Robbinsville, New Jersey may seem like an odd place for a religious pilgrimage, but that is exactly what it may become.
The Bochasanwasi Shri Akshar Purushottam Swaminarayan Sanstha, also known at BAPS, inaugurated what is reported to be one of the largest U.S. Hindu temples in early August, and it is already drawing a crowd to its home in Robbinsville.
BAPS volunteer Yogi Trivedi, a Ph.D. candidate in religion at Columbia University, said the mandir was initiated to accommodate a growing Hindu population in New Jersey.
"As the community started getting larger," Trivedi told The Huffington Post, "[BAPS] realized they needed their own house of worship."
The BAPS Shri Swaminarayan Mandir covers 160 acres, and the primary mandir, or temple, on the premises measures 133 ft long and 87 ft wide. The Guinness world record holder for largest Hindu temple is the BAPS Swaminarayan Akshardham in New Delhi, which measures 356 ft long and 316 ft wide.
The New Jersey structure is made of Italian marble -- more than 13,000 stones' worth, according to BAPS -- which traveled first from Italy to India where it received traditional carvings from craftsmen before making the journey to New Jersey.
New Jersey winters aren't particularly conducive to preserving marble, though, which is why BAPS built an entire second structure around the temple.
This is something Manav Lalwani, a New Jersey resident and member of the Sadhu Vaswani Mission, said young Hindus find appealing about BAPS -- its ability to bring religious tradition alive while staying conscientious of its surroundings.
"They recognize the value of religion being relevant to its time and place," Lalwani said. "[BAPS is] bringing Hindu culture and tradition to New Jersey but recognizing that it is still within this American environment."
Although there are nearly 80 BAPS temples in North America, the Robbinsville mandir is just the sixth built entirely of stone and according to an ancient Hindu architectural tradition based in the shilpa shastras, the Times of Trenton reported. It took three years, many volunteer hours and roughly $18 million to build.
“At the heart of a Hindu mandir is personal devotion, bhakti, a one-on-one devotion with God,” Trivedi told HuffPost. "Primarily it provides a home, and it is not only a house of God but a house for the devotee."
Trivedi said that at the heart of this mandir, in particular, is the spirit of volunteerism. "We’re all volunteers here," he said. "Building the mandir is a process. Not only does it help creator complete the physical process but it helps build a mandir inside one’s heart. That way God can reside within you."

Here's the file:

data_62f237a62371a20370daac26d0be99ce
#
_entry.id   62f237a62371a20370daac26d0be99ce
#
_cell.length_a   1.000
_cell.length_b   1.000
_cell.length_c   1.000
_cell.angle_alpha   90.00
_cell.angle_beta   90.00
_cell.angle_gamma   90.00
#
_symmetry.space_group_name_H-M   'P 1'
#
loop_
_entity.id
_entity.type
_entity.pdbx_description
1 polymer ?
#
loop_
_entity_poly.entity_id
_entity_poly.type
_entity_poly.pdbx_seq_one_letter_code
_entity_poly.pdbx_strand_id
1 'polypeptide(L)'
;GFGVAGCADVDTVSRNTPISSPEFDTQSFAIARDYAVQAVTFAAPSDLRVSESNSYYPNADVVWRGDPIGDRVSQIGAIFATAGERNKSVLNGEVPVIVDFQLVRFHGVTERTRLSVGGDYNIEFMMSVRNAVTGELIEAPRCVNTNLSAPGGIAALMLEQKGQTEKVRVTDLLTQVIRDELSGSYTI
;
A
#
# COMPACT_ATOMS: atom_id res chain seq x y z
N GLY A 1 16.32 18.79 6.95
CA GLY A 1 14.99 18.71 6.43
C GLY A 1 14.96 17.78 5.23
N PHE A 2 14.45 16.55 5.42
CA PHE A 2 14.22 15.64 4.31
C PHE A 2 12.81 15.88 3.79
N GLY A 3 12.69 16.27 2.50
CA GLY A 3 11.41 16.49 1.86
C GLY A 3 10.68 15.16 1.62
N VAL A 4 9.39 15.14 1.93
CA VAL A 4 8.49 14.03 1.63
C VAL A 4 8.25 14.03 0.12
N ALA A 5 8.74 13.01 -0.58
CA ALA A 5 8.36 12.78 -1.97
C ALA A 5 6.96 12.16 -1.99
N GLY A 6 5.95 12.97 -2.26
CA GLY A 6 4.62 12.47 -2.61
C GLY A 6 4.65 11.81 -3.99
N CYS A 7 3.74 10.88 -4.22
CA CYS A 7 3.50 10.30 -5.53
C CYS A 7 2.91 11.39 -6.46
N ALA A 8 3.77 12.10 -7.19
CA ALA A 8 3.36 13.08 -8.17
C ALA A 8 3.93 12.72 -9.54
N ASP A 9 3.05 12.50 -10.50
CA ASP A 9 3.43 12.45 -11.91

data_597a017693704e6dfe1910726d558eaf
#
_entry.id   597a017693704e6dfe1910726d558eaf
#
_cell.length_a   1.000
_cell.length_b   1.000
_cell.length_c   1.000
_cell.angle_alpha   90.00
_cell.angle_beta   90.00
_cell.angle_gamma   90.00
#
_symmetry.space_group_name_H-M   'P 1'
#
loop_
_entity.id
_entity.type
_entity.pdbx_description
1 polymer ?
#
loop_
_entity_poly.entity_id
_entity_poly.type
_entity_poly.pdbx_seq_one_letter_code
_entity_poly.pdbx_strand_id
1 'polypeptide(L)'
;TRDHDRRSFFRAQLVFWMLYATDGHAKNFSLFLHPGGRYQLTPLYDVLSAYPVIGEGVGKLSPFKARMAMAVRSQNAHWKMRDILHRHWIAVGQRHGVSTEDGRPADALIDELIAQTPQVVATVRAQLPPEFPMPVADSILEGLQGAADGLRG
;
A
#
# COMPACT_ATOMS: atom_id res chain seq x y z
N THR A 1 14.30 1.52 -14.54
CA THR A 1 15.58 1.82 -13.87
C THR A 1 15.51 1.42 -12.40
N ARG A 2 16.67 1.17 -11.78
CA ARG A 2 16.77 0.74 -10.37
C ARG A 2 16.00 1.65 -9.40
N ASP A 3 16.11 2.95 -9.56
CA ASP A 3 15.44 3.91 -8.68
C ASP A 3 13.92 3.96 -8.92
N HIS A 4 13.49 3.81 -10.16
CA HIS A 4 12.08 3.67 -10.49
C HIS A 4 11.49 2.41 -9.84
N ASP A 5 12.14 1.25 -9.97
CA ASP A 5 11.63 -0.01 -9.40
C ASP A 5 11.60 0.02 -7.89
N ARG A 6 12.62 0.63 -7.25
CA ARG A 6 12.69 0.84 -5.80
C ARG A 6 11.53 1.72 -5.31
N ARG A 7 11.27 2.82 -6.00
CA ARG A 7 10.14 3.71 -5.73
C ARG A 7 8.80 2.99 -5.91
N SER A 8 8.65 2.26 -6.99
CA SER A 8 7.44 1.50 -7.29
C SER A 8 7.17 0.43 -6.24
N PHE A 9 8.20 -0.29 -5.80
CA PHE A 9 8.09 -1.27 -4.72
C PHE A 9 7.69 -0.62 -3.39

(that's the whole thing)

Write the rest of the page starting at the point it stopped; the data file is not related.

BAPS inaugurated the complex with a series of public rituals from August 8-10 in the presence of the group's 92-year-old guru, His Holiness Pramukh Swami Maharaj.
On August 8 BAPS celebrated with a grand yagna, or offering ritual, that included Vedic rituals and prayers for world peace. The ceremonies concluded Sunday with the consecration of sacred images in the temple's central shrine.
Several elected officials attended the opening, as well, including New Jersey Senator Cory Booker and Maryland Rep. Steny Hoyer, Pennsylvania Rep. Mike Fitzpatrick, New Jersey Rep. Frank Pallone, Attorney General of the State of New Jersey, John Jay Hoffman, and Indian Consul General Dnyaneshwar Mulay.
"I am so impressed," Booker said in a BAPS press release. "Indeed, I give reverence to an extraordinary structure which will stand in all of North America as one of the greatest places of faith we have but I am more impressed with the people of this community.”
Trivedi said he expected the mandir to build cultural awareness in the community through its many events, activities and services. These will include language classes (like Hindi and Sanskrit), cultural classes, music classes, dance classes, SAT tutoring, spiritual counseling, canned food drives and blood donation. Aarti, or the waving of the sacred lamps, will take place five times a day and is a symbolic reminder of a pre-electricity era in which devotees lit lamps to view the murti, or images of the divine, within the mandir.
“The greatest gift this mandir gives to the community is it changes the social, spiritual and cultural landscape," Trivedi told HuffPost. "It raises cultural tolerance.”
Lalwani also said he is thrilled BAPS chose New Jersey as the site for its new temple -- even though he isn't affiliated with their organization.
"Fellow hindus of my age group have been excited about it," Lalwani told HuffPost. "It's something to be proud of, and that goes beyond sects of Hinduism -- across sects people are excited."